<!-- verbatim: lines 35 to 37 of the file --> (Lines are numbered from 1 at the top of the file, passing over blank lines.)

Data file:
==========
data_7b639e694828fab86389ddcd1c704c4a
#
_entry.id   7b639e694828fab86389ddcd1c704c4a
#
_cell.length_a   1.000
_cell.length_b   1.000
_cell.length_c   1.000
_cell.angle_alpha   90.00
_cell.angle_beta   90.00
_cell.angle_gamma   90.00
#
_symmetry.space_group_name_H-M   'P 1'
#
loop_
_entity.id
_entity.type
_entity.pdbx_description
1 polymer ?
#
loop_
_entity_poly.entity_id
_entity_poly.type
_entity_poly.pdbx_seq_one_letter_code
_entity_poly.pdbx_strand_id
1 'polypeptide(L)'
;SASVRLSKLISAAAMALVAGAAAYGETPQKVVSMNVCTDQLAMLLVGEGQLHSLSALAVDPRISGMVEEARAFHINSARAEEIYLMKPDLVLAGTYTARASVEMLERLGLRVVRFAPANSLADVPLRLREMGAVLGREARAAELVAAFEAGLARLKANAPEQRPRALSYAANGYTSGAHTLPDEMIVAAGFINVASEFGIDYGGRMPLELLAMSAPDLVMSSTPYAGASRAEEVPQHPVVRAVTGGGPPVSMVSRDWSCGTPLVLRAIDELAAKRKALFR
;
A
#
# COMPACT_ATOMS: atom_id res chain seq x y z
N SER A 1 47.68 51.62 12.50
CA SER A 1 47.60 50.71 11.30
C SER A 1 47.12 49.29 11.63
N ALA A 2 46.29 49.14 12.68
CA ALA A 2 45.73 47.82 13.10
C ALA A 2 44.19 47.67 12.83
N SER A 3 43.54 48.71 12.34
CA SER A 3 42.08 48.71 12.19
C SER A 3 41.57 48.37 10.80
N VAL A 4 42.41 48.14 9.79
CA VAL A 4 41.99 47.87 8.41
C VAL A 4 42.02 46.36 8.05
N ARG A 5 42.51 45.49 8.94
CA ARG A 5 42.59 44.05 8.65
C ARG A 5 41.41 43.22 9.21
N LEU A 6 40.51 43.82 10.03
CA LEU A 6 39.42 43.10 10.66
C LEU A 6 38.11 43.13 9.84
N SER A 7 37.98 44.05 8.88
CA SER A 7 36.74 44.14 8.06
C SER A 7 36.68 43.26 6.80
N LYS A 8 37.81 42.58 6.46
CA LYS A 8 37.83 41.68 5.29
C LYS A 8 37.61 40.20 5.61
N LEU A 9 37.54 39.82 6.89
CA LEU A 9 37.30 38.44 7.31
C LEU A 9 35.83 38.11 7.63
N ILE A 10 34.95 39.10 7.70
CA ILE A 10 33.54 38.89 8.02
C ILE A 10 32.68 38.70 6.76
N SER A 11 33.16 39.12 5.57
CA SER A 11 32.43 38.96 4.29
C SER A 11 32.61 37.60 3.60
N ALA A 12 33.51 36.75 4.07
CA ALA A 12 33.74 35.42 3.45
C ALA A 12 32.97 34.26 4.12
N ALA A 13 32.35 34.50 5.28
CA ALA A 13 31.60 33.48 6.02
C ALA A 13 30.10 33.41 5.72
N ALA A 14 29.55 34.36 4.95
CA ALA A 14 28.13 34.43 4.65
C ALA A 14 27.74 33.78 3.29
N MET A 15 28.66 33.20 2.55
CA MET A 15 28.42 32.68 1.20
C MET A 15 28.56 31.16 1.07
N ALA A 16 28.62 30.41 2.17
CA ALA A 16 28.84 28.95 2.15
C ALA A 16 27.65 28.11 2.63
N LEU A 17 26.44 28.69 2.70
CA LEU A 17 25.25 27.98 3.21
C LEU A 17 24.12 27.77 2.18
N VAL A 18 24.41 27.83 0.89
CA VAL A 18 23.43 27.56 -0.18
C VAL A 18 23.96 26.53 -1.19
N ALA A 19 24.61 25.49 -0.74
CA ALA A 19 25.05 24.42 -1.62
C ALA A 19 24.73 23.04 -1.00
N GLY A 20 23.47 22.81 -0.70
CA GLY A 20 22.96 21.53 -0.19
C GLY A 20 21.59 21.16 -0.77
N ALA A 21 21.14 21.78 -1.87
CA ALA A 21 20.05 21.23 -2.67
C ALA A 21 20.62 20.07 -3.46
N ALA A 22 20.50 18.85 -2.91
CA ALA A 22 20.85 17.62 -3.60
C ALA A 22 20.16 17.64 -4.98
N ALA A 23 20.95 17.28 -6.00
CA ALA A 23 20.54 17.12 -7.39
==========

CA ALA A 2 45.73 47.82 13.10
C ALA A 2 44.19 47.67 12.83
N SER A 3 43.54 48.71 12.34